(Paulanne Simmons) Barry's tremendous gift for writing prose that sounds like poetry deserves much of the credit for the power The Pride of Parnell Street conveys. But there's no doubt that the success of this production owes much to the brilliant and moving acting of Kelly and Murray... The Pride of Parnell Street seems to succeed despite itself. Although it does go on just a tad too long, leaving one with the impression it has several endings before it is finally over, the drama remains compelling through long and circuitous dialogues that could be trying for even the best of audiences. This is a feat that shows strikingly what can be done when a writer, director and actors combine their enormous talent and overcome impossible odds in a real triumph.
New York Post A-
(Frank Scheck) The playwright skillfully delineates his characters' disparate speaking styles, with Janet relating her woes with a vulnerable sensitivity and the coarser, humorous Joe sprinkling his account with pop culture references ranging from John Wayne's "The Shootist" to the songs of Thin Lizzy and Charlie Rich. "The love between a man and a woman, it's private," Janet says. "It happens where you never see it, in rooms." The strength of this frequently moving work is that it delves into the mysteries of such love with poetic insight.
The New York Times B
(Ben Brantley) And as directed by Jim Culleton, Ms. Murray and Mr. Kelly share a gift for sensually summoning the fractured present of people for whom the past seems far more vivid than anything since. Both, in other words, are a pleasure to watch and listen to. Mr. Culleton always keeps them onstage at the same time, so you’re aware of the omnipresence of each in the other’s life. (Mr. Kelly speaks from a sunken hospital bed, as if already in his grave.) Sabine Dargent’s subtly divided set and Mark Galione’s lighting suggest a couple eternally connected and divided, like lovers in a ghost story. Yet despite such fluid performances, “Parnell Street” seems to parse itself as it unfolds. Though it doesn’t speak in clichés, it rarely surprises. Each new chapter in Joe and Janet’s shared stories can be anticipated, and so can the morning-after analysis. When they admit that they haven’t been entirely honest with you, it’s unnecessary; you knew exactly when they were lying, and you probably knew why.
Back Stage B
(Karl Levett) While Barry may be averse to vulgar dramatic conflict, he shines at delivering vulgar everyday dialogue that, despite its humble origins, often rises up and sings. Under the secure direction of Jim Culleton, the talented Kelly and Murray turn this language into authentic arias. Kelly, in the more difficult role, is still the real thing, while Murray as the woebegone wife is able to suffuse Janet with a genuine charm. The impetus for the play would seem to be to explain Joe's battering of the wife he loved, something Joe is unable to do, and it seems to remain a mystery for the playwright as well. This leaves the play without a center, which Barry cloaks with a sentimental finale. In addition, we never glimpse Joe as the likable lover and caring father; we have to take it as a given. Barry instead gives all the warmth and sympathy to Janet. In this marriage war, it's simply no contest.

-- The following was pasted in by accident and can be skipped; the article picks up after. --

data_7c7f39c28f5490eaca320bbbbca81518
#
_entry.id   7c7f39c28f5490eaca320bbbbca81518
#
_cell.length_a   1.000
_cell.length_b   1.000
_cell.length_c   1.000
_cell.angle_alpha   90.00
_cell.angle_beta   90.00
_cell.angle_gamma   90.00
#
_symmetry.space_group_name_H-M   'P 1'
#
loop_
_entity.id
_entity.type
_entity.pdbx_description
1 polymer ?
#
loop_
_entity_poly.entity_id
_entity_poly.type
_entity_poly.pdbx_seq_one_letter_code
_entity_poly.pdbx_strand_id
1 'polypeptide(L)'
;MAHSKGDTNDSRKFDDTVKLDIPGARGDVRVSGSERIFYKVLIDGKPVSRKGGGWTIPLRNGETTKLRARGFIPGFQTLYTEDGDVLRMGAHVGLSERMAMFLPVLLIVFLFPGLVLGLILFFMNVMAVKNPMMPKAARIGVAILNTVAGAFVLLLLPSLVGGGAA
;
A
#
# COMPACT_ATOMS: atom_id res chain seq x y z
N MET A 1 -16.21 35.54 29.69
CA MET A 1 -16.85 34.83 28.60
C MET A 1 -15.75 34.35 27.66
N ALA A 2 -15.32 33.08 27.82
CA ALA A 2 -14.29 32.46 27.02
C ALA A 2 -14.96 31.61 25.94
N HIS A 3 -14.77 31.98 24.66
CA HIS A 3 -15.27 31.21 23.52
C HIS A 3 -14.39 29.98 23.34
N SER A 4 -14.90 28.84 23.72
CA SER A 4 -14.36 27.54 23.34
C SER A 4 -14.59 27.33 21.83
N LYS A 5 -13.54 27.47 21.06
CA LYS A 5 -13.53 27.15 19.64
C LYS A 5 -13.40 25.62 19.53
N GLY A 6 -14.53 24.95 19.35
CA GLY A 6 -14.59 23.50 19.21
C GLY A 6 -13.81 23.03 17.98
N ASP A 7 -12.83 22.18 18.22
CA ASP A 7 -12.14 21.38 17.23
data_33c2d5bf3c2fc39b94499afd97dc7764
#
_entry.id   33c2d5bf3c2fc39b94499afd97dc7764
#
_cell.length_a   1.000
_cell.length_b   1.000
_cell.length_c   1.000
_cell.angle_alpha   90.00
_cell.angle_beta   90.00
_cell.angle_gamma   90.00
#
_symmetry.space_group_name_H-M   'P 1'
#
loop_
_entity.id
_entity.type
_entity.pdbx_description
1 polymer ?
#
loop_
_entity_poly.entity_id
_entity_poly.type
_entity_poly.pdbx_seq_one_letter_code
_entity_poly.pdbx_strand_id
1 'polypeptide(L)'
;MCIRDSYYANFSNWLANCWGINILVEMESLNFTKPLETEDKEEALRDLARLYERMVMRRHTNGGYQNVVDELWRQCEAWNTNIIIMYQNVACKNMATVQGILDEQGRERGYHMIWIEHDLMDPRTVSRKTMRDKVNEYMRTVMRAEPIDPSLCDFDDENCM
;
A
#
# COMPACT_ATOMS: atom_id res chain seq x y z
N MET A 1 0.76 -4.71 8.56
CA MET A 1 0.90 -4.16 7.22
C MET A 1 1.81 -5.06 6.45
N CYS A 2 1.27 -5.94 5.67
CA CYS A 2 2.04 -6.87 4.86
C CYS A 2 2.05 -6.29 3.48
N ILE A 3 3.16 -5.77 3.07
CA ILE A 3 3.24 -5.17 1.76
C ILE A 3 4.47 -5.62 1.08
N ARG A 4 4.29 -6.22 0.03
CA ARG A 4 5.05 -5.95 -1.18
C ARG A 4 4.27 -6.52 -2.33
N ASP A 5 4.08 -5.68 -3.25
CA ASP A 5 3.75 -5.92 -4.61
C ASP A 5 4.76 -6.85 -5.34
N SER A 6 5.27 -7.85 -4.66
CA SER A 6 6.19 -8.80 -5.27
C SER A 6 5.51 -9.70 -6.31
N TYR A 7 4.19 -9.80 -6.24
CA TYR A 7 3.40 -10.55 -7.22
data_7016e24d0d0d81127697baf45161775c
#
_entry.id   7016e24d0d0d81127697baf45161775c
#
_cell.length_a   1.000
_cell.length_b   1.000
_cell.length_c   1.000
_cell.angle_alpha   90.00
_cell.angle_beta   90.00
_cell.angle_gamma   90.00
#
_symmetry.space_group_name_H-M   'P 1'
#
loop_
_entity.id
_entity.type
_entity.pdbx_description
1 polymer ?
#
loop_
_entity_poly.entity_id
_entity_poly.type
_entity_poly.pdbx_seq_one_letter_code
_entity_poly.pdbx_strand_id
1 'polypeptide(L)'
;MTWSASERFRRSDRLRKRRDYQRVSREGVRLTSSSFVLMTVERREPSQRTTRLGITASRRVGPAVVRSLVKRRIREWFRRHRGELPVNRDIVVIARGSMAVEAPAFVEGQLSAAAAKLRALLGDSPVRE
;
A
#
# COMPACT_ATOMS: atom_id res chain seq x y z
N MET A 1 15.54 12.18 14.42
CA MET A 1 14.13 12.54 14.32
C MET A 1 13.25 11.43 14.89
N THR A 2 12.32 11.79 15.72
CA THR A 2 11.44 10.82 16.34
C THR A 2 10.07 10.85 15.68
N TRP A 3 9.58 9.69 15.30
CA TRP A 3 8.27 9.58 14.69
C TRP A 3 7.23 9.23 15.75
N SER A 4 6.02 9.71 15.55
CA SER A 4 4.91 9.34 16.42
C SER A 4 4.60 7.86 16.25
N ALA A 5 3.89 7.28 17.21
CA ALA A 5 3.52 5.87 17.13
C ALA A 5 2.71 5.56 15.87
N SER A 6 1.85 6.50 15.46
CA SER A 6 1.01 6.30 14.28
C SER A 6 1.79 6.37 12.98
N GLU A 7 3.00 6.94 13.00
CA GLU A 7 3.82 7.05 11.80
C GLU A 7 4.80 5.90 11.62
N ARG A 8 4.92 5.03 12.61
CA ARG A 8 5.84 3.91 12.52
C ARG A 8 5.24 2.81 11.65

Time Out New York C-
(Helen Shaw) Where Parnell Street stumbles is in the handoff because, of course, Janet’s husband, Joe (Kelly), also gets to have his say. Barry does subtle point-of-view work—letting the estranged couple’s accounts diverge in tiny ways—and he has a novelist’s control of imagery, using lovely descriptions of water (a factory’s runoff, the peaceful Liffey River) to remind us of his redemptive theme. Twin monologues, though, rarely make a strong enough structure to support an evening. Culleton fails to adequately prop the elements against each other, and while Murray’s work constantly lifts the drama, Kelly—who raged so brilliantly through Mark O’Rowe’s Terminus last year—never quite holds his end up.
The Village Voice D-
(Tom Sellar) Like most of Barry's oeuvre of memory-plays, The Pride of Parnell Street steadily unearths past traumas through fraught speeches in order to explain away underlying psychologies. Barry counters some of this dull gloom with the couple's affectionate recollections of Dublin life, but the production is essentially a literary experience of listening. For most of the narrating, Joe speaks while lying inert in his hospital bed, halfway submerged in a grave; it's an apt metaphor for static monodramas that do not rise to use dialogue, scenes, or the three dimensions of the stage.
Bloomberg News F
(John Simon) Seeing Sebastian Barry’s “The Pride of Parnell Street” at New York’s 59E59 Theaters reminded me of what a slump modern Irish theater is in... Language is paramount in a monologue play, but low-life Dublinese is not a musical one, such as that of Friel’s County Donegal, and is at times even hard to understand. The program glossary contains 53 entries. Nor do the 118 occurrences of the F-word and its derivatives speak to my ears. Aidan Kelly and Mary Murray are gifted actors, but they lack the charisma of, say, a Donal McCann and a Catherine Byrne. Jim Culleton, artistic director of Dublin’s Fishamble Theatre (formerly Pigsback), where the play premiered, does little to overcome the stasis. Neither does the primitive set.
That Sounds Cool A+ 14; Nytheatre.com A 13; TheaterMania A 13; Lighting & Sound America A- 12; CurtainUp A- 12; New York Post A- 12; The New York Times B 10; Back Stage B 10; TONY C- 6; The Village Voice D- 3; Bloomberg News F 1; TOTAL: 106/11 = 9.64 (B)